“No Man is an Island”
No man is an island entire of itself; every man
is a piece of the continent, a part of the main;
if a clod be washed away by the sea, Europe
is the less, as well as if a promontory were, as
well as any manner of thy friends or of thine
own were; any man’s death diminishes me,
because I am involved in mankind.
And therefore never send to know for whom
the bell tolls; it tolls for thee.
Devotions upon Emergent Occasions
Lines from poetry always seem to creep into my thoughts when I least expect them, as do song lyrics and movie quotes.
This past week has been a whirlwind of activity. Spring and Winter are dancing for keeps, and we know Winter will lose its battle with Spring, as it always does.
Perhaps it is the winter chill and the spring warmth circling each other like a couple dancing the tango that has my mind drifting over lines written 500 hundred of years ago.
John Donne lived in the seventheeth century and was considered a metaphysical poet, a style of poetry in “which philosophical and spiritual subjects were approached with reason and often concluded in paradox,” according to “A Brief Guide of the Metaphysical Poets” on the website poetry.org.
The slow melt of winter often creates a wrestlessness in us that can emerge in many ways.
Donne’s poem, seems to represent the need for people to connect with others, and after months of ice and snow, many are eager to get out of the house and absorb the sun as they visit with friends and family.
The speaker of Donne’s poem compares “man” to an island, and tells us that we cannot live like islands alone, surrounded by a sea of silence.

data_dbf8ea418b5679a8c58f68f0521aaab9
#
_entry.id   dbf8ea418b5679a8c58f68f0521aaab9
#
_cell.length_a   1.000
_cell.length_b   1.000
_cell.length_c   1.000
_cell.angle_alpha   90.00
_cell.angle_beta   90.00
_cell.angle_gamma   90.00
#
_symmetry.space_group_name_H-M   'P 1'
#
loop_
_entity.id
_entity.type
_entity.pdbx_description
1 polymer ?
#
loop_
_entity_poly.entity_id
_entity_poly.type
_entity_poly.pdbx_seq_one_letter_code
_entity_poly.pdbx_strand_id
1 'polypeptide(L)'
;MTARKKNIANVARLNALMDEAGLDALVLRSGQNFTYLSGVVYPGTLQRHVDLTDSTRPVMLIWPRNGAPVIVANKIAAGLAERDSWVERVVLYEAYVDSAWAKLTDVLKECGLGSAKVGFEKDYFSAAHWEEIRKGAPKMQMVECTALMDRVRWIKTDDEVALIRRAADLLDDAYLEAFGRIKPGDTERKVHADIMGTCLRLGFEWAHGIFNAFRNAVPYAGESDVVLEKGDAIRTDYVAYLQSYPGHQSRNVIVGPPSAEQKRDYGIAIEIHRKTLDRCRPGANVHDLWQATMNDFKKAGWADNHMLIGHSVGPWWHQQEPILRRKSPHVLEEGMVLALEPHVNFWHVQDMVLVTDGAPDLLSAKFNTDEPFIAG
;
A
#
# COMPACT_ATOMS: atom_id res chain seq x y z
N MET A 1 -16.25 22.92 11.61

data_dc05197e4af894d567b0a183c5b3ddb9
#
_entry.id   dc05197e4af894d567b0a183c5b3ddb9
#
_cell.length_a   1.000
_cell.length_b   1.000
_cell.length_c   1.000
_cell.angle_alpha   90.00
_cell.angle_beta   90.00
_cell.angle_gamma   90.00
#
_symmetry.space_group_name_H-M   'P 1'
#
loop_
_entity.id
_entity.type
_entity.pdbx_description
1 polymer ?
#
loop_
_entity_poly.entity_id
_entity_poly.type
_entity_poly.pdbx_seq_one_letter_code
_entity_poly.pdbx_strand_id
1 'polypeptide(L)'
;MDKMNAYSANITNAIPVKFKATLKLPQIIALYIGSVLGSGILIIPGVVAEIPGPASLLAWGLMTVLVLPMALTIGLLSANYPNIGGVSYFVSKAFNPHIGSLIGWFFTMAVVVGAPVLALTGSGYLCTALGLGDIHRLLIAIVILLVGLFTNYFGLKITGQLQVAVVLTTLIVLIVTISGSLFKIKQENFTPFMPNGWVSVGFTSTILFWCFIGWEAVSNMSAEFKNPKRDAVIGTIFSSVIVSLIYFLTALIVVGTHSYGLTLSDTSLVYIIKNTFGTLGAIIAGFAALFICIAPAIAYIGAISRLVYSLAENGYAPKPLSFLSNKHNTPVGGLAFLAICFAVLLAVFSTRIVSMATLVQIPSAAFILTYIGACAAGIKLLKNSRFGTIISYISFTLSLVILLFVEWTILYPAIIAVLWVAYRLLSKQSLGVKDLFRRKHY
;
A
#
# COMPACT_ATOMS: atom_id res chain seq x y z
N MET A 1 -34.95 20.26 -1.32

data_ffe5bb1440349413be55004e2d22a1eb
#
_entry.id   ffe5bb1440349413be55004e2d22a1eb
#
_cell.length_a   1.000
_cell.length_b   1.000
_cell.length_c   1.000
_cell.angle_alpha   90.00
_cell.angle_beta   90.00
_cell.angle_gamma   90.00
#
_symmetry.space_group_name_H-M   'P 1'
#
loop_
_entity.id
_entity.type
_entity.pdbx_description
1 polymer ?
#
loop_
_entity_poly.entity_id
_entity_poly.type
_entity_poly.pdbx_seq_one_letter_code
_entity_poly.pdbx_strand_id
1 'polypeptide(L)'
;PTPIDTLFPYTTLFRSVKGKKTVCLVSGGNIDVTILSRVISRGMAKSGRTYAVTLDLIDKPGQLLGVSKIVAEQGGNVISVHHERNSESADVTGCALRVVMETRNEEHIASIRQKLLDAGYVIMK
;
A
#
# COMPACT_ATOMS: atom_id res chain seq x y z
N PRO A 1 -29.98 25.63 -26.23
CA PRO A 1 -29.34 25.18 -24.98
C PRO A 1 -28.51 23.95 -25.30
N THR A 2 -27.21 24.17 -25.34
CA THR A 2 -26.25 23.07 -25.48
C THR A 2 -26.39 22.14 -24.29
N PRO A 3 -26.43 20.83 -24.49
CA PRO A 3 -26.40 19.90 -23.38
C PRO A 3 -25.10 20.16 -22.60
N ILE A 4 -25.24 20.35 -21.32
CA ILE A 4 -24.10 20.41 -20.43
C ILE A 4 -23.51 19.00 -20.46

The speaker also claims that any one of us is diminished when we lose that connection to other people, in the poem the connection is lost through death, but connections can be lost on other ways as well.
Like an island that is made less by the loss of its land, so too are we made less by the loss of even one friend.
In the final lines of the poem, the speaker reminds us that we should “never send to know for whom the bell tolls,” that we should never ask for whom death calls, because death tolls for all of us.
I think this poem strikes me most at this time of year because as people crave connection, they also fear it, avoid it, or inadvertently destroy it.
We emerge from the hybernation and cabin fever status of winter ready to frolic through the hills.
We tend to make big plans for gatherings and travel, and as we barrel into the sun, we forget how lonely winter was.
With summer fast approaching, and big plans laid along the path to Fall, I want to remember that each step I take now needs to forge stronger ties and deeper friendships so that next winter is not so cold despite the freezing temperatures.
Donne seemed to recognize our need for one another — our need for relationship — and I think his poem reminds us that each day we live is precious and not promised.
“Live each day like it is your last,” comes to mind, but not in the sense that we should live recklessly and do whatever we want because we could die tomorrow.
Instead, I think this sentiment is more saying to living each day like you want to be remembered.
To do that, what must you do each day? Be kind? Show appreciation? Forgive ? Laugh — a lot?
While I know we live in a world of paradox, where fire and ice compete as much as good and evil, I think the warmth lies not outside of us, but within us.
If we can warm our hearts, then we will not be that island, but a string of them soaking up the sun.